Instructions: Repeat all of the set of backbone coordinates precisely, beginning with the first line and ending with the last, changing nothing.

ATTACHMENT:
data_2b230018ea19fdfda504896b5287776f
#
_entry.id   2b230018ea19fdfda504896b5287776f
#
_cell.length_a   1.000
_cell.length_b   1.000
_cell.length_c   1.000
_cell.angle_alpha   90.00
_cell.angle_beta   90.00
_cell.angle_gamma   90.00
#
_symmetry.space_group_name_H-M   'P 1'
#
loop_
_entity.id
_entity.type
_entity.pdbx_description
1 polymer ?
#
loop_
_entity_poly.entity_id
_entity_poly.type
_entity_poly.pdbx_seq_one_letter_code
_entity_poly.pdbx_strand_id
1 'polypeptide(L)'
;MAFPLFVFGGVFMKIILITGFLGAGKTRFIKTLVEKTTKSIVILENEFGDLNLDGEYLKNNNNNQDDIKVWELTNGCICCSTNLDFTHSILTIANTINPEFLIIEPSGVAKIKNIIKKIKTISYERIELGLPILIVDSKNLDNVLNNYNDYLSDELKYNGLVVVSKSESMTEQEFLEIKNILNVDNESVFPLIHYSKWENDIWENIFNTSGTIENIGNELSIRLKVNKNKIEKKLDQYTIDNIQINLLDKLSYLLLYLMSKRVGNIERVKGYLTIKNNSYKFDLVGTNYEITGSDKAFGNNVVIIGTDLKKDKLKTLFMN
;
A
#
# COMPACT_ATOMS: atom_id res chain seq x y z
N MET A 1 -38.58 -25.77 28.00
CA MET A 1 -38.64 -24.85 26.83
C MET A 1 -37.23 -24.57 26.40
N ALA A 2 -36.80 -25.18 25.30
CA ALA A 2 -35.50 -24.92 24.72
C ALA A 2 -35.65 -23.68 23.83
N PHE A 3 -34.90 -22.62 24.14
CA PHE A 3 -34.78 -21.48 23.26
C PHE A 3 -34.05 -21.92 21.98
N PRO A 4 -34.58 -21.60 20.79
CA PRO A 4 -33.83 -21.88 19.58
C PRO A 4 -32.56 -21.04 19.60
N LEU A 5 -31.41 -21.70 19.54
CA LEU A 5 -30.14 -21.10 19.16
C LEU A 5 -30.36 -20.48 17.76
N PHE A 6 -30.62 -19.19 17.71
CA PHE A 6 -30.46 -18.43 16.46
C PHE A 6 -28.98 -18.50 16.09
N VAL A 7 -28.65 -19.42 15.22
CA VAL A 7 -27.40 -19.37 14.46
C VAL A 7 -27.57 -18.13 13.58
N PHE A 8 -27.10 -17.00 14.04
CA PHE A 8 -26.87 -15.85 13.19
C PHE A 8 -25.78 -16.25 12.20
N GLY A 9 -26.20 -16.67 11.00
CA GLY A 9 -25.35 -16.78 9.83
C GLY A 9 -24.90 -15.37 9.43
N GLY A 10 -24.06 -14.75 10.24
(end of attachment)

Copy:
data_2b230018ea19fdfda504896b5287776f
#
_entry.id   2b230018ea19fdfda504896b5287776f
#
_cell.length_a   1.000
_cell.length_b   1.000
_cell.length_c   1.000
_cell.angle_alpha   90.00
_cell.angle_beta   90.00
_cell.angle_gamma   90.00
#
_symmetry.space_group_name_H-M   'P 1'
#
loop_
_entity.id
_entity.type
_entity.pdbx_description
1 polymer ?
#
loop_
_entity_poly.entity_id
_entity_poly.type
_entity_poly.pdbx_seq_one_letter_code
_entity_poly.pdbx_strand_id
1 'polypeptide(L)'
;MAFPLFVFGGVFMKIILITGFLGAGKTRFIKTLVEKTTKSIVILENEFGDLNLDGEYLKNNNNNQDDIKVWELTNGCICCSTNLDFTHSILTIANTINPEFLIIEPSGVAKIKNIIKKIKTISYERIELGLPILIVDSKNLDNVLNNYNDYLSDELKYNGLVVVSKSESMTEQEFLEIKNILNVDNESVFPLIHYSKWENDIWENIFNTSGTIENIGNELSIRLKVNKNKIEKKLDQYTIDNIQINLLDKLSYLLLYLMSKRVGNIERVKGYLTIKNNSYKFDLVGTNYEITGSDKAFGNNVVIIGTDLKKDKLKTLFMN
;
A
#
# COMPACT_ATOMS: atom_id res chain seq x y z
N MET A 1 -38.58 -25.77 28.00
CA MET A 1 -38.64 -24.85 26.83
C MET A 1 -37.23 -24.57 26.40
N ALA A 2 -36.80 -25.18 25.30
CA ALA A 2 -35.50 -24.92 24.72
C ALA A 2 -35.65 -23.68 23.83
N PHE A 3 -34.90 -22.62 24.14
CA PHE A 3 -34.78 -21.48 23.26
C PHE A 3 -34.05 -21.92 21.98
N PRO A 4 -34.58 -21.60 20.79
CA PRO A 4 -33.83 -21.88 19.58
C PRO A 4 -32.56 -21.04 19.60
N LEU A 5 -31.41 -21.70 19.54
CA LEU A 5 -30.14 -21.10 19.16
C LEU A 5 -30.36 -20.48 17.76
N PHE A 6 -30.62 -19.19 17.71
CA PHE A 6 -30.46 -18.43 16.46
C PHE A 6 -28.98 -18.50 16.09
N VAL A 7 -28.65 -19.42 15.22
CA VAL A 7 -27.40 -19.37 14.46
C VAL A 7 -27.57 -18.13 13.58
N PHE A 8 -27.10 -17.00 14.04
CA PHE A 8 -26.87 -15.85 13.19
C PHE A 8 -25.78 -16.25 12.20
N GLY A 9 -26.20 -16.67 11.00
CA GLY A 9 -25.35 -16.78 9.83
C GLY A 9 -24.90 -15.37 9.43
N GLY A 10 -24.06 -14.75 10.24